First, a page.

On second thoughts…

…we’re not having surgery. Well, we might and we might not, but we won’t be doing it next week as previously ‘freaked out about’.

You see, yesterday we did one of those things you should always do (like wear sunblock and Uber after the Christmas party) we went for a second opinion, which really upset the apple cart. By ‘upset’ I mean there we were all confident in Doc No.1’s diagnosis and prepping ourselves for Little’s (not so little) op. We were 100% convinced and assured by Doc No.1 that she definitely* had the type** of squint that you have to operate on, the type that can’t be fixed with glasses or eye exercises, the type that you have to fix so that her brain develops normally.

“We were 100% convinced  that she definitely* had the type** of squint that you have to operate on…”

Today, we are only 50% convinced and assured that Little is indeed a perfect fit for this diagnosis. Why? Well Doc No.2 told us that “without her glasses on she presents as an infantile esotropia***, which definitely requires surgery” but**** “…with her glasses on she presents as an accommodative esotropia, which should never, ever be operated on.”

“Um, er, yeah… confused? So was I.”

However, after a little lunch and a little digestion of said lunch and unsettling ‘second opinion’, I was able to process what Doc No. 2 had said – “Your little girl is one of those extremely rare cases where she is a bit of both… infantile and accommodative. With the glasses on her eyes straighten and her brain fuses the images from both eyes, which means that her brain is developing normally. However, without her glasses on she ‘switches’ off her one eye, causing it to squint inwards, preventing her brain from ‘fusing’*****.”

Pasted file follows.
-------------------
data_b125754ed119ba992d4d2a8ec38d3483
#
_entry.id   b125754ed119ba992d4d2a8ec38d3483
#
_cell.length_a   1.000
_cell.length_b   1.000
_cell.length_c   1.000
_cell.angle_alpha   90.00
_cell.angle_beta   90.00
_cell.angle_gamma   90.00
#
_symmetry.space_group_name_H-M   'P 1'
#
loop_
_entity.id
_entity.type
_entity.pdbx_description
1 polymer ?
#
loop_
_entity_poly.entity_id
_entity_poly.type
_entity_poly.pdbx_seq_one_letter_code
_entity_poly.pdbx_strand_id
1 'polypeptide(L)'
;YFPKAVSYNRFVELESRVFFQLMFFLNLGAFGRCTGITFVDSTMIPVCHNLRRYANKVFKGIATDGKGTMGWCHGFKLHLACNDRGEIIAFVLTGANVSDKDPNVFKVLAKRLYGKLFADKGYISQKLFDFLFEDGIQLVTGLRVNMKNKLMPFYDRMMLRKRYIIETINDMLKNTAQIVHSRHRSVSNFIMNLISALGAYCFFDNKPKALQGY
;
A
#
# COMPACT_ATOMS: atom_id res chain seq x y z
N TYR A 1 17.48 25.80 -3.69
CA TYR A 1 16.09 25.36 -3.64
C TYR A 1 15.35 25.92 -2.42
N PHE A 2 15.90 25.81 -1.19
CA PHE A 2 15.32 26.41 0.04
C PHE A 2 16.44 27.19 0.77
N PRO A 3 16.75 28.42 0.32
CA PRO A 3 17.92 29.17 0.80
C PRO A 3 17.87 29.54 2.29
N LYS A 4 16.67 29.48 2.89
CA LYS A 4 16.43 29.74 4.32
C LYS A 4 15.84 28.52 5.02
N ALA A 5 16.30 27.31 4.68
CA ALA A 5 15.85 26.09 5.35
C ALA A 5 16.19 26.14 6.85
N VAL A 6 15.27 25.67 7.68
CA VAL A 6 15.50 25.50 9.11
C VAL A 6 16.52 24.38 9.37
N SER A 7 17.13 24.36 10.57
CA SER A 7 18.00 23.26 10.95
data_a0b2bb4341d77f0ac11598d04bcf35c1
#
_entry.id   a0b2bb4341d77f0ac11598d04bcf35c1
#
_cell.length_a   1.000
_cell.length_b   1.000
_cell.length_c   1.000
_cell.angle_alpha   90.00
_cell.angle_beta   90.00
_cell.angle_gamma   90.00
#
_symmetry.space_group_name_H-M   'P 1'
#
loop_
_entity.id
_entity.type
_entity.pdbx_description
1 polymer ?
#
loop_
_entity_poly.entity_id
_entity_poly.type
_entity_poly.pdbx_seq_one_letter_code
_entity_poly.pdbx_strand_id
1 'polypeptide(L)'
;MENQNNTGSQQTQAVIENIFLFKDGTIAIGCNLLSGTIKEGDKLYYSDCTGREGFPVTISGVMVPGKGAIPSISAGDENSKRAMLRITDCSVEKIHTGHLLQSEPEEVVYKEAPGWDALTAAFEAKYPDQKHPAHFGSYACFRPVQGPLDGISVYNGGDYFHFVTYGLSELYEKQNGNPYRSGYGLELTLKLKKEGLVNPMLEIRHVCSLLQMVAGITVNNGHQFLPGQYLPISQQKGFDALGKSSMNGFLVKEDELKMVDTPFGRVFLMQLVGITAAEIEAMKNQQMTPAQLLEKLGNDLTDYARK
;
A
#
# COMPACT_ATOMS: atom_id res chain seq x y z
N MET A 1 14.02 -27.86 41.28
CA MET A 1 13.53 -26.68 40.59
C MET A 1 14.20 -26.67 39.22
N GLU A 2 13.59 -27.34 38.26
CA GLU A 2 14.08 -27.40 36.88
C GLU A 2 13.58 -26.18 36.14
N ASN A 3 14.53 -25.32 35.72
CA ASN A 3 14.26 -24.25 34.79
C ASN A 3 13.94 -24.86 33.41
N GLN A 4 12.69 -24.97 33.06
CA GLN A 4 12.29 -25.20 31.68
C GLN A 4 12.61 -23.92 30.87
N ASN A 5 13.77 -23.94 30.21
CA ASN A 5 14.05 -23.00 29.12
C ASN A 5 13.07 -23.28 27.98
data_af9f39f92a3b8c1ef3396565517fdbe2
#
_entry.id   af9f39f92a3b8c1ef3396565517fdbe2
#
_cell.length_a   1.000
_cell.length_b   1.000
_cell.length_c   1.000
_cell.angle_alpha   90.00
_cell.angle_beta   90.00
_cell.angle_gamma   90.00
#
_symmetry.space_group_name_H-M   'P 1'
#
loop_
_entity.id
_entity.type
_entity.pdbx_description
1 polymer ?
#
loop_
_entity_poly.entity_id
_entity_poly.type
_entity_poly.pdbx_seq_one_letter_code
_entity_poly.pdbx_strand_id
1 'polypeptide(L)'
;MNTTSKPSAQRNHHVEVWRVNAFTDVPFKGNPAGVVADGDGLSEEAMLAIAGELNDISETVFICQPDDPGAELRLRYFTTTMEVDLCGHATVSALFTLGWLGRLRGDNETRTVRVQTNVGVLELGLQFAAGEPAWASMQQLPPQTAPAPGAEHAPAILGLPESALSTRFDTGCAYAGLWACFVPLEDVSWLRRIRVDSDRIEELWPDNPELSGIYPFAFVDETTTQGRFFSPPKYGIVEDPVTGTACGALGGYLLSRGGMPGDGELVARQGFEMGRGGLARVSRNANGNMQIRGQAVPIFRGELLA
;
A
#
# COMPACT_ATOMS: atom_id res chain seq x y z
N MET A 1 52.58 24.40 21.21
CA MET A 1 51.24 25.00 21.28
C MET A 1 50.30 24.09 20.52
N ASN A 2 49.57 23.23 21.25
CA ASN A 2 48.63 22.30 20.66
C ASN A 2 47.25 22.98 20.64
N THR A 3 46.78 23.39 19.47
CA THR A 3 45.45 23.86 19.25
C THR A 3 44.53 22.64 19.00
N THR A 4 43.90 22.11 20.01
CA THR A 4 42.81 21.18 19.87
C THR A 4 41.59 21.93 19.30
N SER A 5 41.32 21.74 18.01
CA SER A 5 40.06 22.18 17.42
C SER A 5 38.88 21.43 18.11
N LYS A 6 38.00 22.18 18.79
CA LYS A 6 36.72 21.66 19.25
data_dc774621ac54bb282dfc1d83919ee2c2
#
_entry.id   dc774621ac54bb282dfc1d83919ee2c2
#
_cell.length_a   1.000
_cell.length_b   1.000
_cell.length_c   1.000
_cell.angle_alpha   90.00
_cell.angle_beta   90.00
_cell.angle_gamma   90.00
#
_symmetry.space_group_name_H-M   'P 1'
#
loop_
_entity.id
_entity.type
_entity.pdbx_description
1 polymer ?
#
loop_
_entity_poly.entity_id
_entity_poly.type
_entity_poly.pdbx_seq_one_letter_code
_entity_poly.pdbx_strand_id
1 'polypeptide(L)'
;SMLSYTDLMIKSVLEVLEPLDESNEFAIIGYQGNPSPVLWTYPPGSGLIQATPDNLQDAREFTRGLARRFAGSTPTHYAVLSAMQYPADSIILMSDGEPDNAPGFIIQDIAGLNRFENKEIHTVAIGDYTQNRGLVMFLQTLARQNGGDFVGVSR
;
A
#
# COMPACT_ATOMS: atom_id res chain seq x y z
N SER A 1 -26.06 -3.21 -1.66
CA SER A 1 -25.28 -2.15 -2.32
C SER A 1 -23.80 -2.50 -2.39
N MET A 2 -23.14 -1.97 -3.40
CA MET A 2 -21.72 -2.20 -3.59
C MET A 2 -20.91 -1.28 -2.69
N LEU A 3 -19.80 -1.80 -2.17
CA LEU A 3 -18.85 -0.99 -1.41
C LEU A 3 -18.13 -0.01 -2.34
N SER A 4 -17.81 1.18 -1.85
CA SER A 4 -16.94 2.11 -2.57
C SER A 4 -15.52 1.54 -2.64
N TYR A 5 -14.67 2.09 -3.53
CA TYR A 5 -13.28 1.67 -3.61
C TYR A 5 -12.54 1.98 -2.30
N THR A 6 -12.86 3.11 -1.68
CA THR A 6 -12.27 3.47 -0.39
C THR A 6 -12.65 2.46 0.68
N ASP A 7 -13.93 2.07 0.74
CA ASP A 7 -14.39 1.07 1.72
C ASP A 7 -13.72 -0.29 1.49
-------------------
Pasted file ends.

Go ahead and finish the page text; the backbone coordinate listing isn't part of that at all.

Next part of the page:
“Your little girl is one of those extremely rare cases where she is a bit of both…

So, to operate now, based on the second opinion we received yesterday would be foolish and reckless and just not the right thing to do because if she is a 50/50 case then correcting the muscles won’t solve the problem. It may ‘fix it’ cosmetically for a couple of months but eventually the ‘accommodative’ stuff will kick-in and we’ll have started a domino effect which means more surgeries.

“Long story short, we’re going to wait three months.”

If her eyes remain straight****** with her #littlelenses on and there’s an improvement when her glasses are off then no surgery… just annual trips to the optometrist to pick up newer, cooler, ever-more-fabulous frames ’til she’s in primary school.

“Without her glasses the squint is 35 prism diopters, with her glasses it’s just 2 prism diopters…”

If, in three months, she shows no improvement with her glasses off then it’s possible that she’s more the ‘Operate!’ type than the ‘Don’t operate!’ type.

Still staring at this screen with a slightly blank expression worthy of a ‘Doh!’ sound effect? Don’t blame ya’. I’m a creative not an academic, I’ve always leaned more towards ‘designer’ than ‘doctor’ so all the medical shmedical stuff is daunting and brain confuddling and just plain intimidating BUT if ever there were a time for hubby and I to do our homework, it’s now.

So, stay tuned. Who knows what the #littlelenses plan of action will be next week.

* as ‘definitely’ as the Pope is Catholic and a duck’s bum is watertight (you can blame my Dad for that little phrase)

** Bilateral Congenital Esotropia (an infantile squint in both eyes) – “‘Congenital’ means from birth and, using this strict definition, most infants are born with eyes that are not aligned at birth. Only 23% of infants are born with straight eyes. In the majority of cases, one eye or the other actually turns outward during the neonatal period. Within the first three months the eyes gradually come into more consistent alignment as coordination of the two eyes together as a team develops. True congenital esotropia is an inward turn of a large amount, and is present in very few children, but the infant will not grow out of this turn. True infantile esotropia usually appears between the ages of 2 and 4 months.”

*** fancy word for ‘squints inwards’

**** hold onto your fat free soya latté ladies (and gents) this ‘but’ is of the bootylicious variety.

***** “Binocular vision occurs in the visual centers of the brain, not in the eye muscles.” [Source: Strabismus.org]

****** Without her glasses the measurement of the inwards turn is 35 prism diopters, with her glasses on that inwards turn is minimal – just 2 prism diopters – so pretty darn close to GHD straight.

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